Where to Eat in Canada, 2008–09.


384 pages
Contains Maps
ISBN 978-0-7780-1318-1
DDC 647'.9571






Reviewed by John R. Abbott

John Abbott is a professor of history at Laurentian University’s Algoma University College. He is the co-author of The Border at Sault Ste Marie and The History of Fort St. Joseph.


With this edition, Anne Hardy’s guide to eating out in Canada marks its 38th year. It is not and never was intended to be the Canadian version of the Michelin Guide; rather, it offers an alternative to the enduring boredom of eating out on the “death rows” that line approaches to our towns and cities. Discriminating locals do not require Anne’s assistance for in-town dining, but will find it useful for isolating possibilities in neighbouring towns and for pit stops on longer trips. The possibilities range from bakeries with soup-and-sandwich bars to dinky holes-in-the-wall to exceptional family restaurants to white-tablecloth establishments.


For people who like to eat well (as well as “good cheap”), the guide adds an element of adventure to longer automobile journeys. Say you are travelling from south-central Ontario to Prince Rupert, B.C., on the northern Trans-Canada route. Check the appropriate map printed at the front, and pick a number marking a place that you are likely to reach for lunch or dinner. Turn to the map (not the page) number and read the description. Be prepared for number confusion; numbers are not strictly sequential (and, in fact, Prince Rupert is not even listed on the map—it’s represented by an arrow). Be the author of adventure. Pick a place. Open the door, use your nose, take account of attitudes and accoutrements and, if disappointed, stop at a grocery and put together your own lunch. Between Winnipeg and Saskatoon, there is the Prairie Seasons Bakery in Neepawa (think goods baked from local grain, “astonishing” pizzas, and Margaret Laurence) and the Conversations Café in Langenburg (quirky, packed, but open only on Saturdays from 2 to 10 p.m.!). You will be gratified to learn that there is a listing for Terrace, B.C., and three for Prince Rupert. The restaurant descriptions frequently tell us as much about the owners—who are often the chefs—as the food. Ultimately, travelling is about memories. Anne Hardy can help.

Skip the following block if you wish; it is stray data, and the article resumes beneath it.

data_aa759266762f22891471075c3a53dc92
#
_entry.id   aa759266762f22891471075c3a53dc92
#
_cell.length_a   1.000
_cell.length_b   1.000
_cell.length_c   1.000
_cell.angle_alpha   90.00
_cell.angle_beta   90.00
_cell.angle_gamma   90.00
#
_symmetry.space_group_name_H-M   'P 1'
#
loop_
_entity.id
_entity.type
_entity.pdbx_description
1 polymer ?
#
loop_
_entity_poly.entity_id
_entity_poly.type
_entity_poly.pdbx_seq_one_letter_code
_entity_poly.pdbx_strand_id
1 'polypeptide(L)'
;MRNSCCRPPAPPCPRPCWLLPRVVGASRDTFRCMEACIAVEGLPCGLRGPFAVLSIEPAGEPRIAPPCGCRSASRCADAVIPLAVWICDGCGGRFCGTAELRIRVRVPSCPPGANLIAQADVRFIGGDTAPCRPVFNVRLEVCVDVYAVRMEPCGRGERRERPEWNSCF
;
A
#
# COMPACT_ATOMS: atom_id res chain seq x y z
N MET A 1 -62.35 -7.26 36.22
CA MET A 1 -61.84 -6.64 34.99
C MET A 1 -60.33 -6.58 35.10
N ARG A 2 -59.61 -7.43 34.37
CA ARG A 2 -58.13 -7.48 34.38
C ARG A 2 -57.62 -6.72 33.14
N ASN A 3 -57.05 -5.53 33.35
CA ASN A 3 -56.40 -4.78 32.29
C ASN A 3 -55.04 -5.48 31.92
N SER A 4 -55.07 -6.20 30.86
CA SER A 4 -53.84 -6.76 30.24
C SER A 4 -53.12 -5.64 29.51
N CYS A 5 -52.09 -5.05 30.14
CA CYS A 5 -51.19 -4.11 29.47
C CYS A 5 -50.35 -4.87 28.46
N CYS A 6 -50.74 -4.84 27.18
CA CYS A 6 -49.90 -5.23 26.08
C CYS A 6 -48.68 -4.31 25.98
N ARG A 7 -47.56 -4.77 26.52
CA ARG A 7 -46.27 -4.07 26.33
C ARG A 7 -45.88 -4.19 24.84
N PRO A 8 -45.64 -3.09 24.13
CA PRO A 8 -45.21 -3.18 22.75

Hardy, Anne., “Where to Eat in Canada, 2008–09.,” Canadian Book Review Annual Online, accessed April 22, 2024, https://cbra.library.utoronto.ca/items/show/26579.